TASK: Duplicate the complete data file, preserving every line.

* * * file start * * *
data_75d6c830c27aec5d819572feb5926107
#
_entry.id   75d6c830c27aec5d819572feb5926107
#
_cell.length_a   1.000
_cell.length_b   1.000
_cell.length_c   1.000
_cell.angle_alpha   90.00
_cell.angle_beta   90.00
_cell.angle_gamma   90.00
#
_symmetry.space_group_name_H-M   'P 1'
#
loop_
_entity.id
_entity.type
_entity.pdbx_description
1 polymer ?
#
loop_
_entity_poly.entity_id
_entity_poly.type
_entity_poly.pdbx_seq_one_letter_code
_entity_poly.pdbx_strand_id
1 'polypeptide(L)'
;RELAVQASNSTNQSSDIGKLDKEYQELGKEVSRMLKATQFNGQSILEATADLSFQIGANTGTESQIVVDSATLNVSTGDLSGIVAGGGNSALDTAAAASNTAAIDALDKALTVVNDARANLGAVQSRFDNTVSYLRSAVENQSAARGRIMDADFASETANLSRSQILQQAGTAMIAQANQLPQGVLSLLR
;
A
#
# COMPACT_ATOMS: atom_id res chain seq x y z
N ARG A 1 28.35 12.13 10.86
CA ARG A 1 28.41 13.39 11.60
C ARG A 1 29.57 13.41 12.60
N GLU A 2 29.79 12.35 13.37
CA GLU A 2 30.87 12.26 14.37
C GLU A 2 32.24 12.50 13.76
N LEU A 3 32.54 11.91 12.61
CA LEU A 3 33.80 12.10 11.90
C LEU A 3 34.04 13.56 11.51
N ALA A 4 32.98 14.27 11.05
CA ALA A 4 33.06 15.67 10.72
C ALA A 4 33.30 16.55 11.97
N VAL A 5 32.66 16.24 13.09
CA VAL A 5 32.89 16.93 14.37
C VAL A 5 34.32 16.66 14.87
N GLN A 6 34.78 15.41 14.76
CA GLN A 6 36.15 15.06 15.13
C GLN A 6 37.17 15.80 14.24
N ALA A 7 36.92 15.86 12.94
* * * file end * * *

data_75d6c830c27aec5d819572feb5926107
#
_entry.id   75d6c830c27aec5d819572feb5926107
#
_cell.length_a   1.000
_cell.length_b   1.000
_cell.length_c   1.000
_cell.angle_alpha   90.00
_cell.angle_beta   90.00
_cell.angle_gamma   90.00
#
_symmetry.space_group_name_H-M   'P 1'
#
loop_
_entity.id
_entity.type
_entity.pdbx_description
1 polymer ?
#
loop_
_entity_poly.entity_id
_entity_poly.type
_entity_poly.pdbx_seq_one_letter_code
_entity_poly.pdbx_strand_id
1 'polypeptide(L)'
;RELAVQASNSTNQSSDIGKLDKEYQELGKEVSRMLKATQFNGQSILEATADLSFQIGANTGTESQIVVDSATLNVSTGDLSGIVAGGGNSALDTAAAASNTAAIDALDKALTVVNDARANLGAVQSRFDNTVSYLRSAVENQSAARGRIMDADFASETANLSRSQILQQAGTAMIAQANQLPQGVLSLLR
;
A
#
# COMPACT_ATOMS: atom_id res chain seq x y z
N ARG A 1 28.35 12.13 10.86
CA ARG A 1 28.41 13.39 11.60
C ARG A 1 29.57 13.41 12.60
N GLU A 2 29.79 12.35 13.37
CA GLU A 2 30.87 12.26 14.37
C GLU A 2 32.24 12.50 13.76
N LEU A 3 32.54 11.91 12.61
CA LEU A 3 33.80 12.10 11.90
C LEU A 3 34.04 13.56 11.51
N ALA A 4 32.98 14.27 11.05
CA ALA A 4 33.06 15.67 10.72
C ALA A 4 33.30 16.55 11.97
N VAL A 5 32.66 16.24 13.09
CA VAL A 5 32.89 16.93 14.37
C VAL A 5 34.32 16.66 14.87
N GLN A 6 34.78 15.41 14.76
CA GLN A 6 36.15 15.06 15.13
C GLN A 6 37.17 15.80 14.24
N ALA A 7 36.92 15.86 12.94